Catch the members of the Saint Francis improv troupe, Shakespeare’s Dropouts, on stage playing such games as Swinging Pendulum of Death or Freeze Tag, and the guffaws, chortles and grins are bound to be plenty.
“I love it because I like to make people laugh,” says senior Dominic Agudelo. “It’s rewarding when you throw out a joke that you thought about, or didn’t think about. I love the sensation of having people value what you say, but also appreciate it because it’s entertaining.”
The audition-based group, a nine-member ensemble supported by a team manager, recently held a show in the school’s Performing Arts Center, graduating there after its audience got too big for the Little Theater. Unfazed by the nonsensical scenarios they find themselves in, these performers still have to fight nerves before getting on stage. For junior Sofia Graziani, who acts in musical theater, the unpredictable nature of improv can be unsettling.
But it gets better “once you put the pressure off yourself, the pressure of ‘I have to be funny’ and just have fun,” she says.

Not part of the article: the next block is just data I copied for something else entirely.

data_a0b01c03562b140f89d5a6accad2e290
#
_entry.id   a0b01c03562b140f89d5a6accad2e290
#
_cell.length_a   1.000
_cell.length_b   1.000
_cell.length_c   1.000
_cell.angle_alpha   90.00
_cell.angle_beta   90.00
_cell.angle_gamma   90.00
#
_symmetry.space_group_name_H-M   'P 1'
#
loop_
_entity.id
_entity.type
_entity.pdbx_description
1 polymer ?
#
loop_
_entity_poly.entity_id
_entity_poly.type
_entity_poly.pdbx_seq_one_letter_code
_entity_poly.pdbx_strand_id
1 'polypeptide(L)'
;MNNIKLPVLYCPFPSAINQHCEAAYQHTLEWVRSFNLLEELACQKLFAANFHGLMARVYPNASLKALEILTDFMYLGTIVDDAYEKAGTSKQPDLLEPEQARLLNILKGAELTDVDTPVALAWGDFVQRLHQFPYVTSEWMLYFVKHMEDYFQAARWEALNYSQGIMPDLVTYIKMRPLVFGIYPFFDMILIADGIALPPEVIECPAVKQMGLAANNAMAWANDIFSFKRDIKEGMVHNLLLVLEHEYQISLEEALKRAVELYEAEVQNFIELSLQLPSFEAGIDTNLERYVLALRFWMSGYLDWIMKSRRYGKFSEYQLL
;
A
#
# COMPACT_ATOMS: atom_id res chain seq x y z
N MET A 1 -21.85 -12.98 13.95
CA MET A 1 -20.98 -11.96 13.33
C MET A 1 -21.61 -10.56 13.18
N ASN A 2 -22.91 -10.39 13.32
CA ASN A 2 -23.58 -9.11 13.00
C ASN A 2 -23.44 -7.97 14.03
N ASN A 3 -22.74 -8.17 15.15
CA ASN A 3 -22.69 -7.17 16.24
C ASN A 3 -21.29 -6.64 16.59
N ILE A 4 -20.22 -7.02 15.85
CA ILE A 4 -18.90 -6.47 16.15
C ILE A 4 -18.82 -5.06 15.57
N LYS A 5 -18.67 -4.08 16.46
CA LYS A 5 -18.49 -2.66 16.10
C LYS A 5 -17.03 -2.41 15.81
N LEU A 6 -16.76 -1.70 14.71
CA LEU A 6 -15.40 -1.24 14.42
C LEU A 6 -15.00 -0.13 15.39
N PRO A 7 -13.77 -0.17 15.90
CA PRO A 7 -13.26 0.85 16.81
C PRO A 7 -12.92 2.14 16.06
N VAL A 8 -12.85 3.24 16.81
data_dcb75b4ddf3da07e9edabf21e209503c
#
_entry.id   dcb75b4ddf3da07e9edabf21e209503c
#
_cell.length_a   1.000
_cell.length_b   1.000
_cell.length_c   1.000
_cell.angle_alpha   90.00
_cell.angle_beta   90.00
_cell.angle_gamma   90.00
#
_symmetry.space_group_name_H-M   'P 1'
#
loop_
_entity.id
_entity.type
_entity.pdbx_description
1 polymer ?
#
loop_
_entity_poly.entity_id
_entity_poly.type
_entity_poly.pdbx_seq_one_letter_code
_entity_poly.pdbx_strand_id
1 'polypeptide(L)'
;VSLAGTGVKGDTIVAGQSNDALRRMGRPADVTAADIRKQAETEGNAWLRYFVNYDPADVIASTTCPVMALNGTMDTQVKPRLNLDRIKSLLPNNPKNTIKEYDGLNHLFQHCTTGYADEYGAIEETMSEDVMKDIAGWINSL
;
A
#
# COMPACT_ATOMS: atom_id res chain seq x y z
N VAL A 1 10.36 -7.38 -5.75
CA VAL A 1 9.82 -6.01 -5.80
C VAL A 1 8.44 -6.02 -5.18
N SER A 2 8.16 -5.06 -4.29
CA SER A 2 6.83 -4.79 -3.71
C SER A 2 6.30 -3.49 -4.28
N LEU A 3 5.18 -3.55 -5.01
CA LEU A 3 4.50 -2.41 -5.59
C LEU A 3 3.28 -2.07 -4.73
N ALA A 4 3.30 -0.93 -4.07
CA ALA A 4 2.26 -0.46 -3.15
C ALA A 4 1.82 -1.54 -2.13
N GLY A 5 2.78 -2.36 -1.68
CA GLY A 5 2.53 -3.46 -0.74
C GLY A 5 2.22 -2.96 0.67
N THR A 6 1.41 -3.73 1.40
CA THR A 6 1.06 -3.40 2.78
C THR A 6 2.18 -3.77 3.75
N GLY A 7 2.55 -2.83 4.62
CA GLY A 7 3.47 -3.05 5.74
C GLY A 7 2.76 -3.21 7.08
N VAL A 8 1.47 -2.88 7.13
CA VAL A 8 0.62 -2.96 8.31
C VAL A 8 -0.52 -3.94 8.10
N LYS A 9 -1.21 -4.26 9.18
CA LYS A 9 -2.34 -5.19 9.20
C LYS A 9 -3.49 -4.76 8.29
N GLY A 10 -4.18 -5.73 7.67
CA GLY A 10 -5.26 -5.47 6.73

And then, those first laughs from the audience always calm the butterflies.
“When the laughter starts rolling in, it’s like, ‘I know this crowd. They’ll laugh at anything so it’ll be good,’” says senior Paulina Cerros with a chuckle.
However, the improv members take their funny business very seriously. The group holds regular practices to stay nimble, and they examine their performances, scrutinizing everything from enunciation to knowing how to move on when they feel stuck in a scene.
“A major thing when we’re nervous is we’ll talk over each other because we’re trying to say what comes to mind and be funny,” says Sofia. “We’ll remind ourselves not to talk over each other because playing off each other is really important.”
The benefits of laughter are many; these students know that a good laugh can lower stress and strengthen bonds.
“We have a group text message, and we text each other all the time,” says Paulina.
Whether they communicate with funny voices or wild hand gestures, members of Shakespeare’s Dropouts love being able to serve their school with their gifts.
“It’s great to showcase that odd talent that is so specific,” says Dominic. “You have to think of things quickly, work in a group, be funny and work a crowd. It’s my favorite thing.”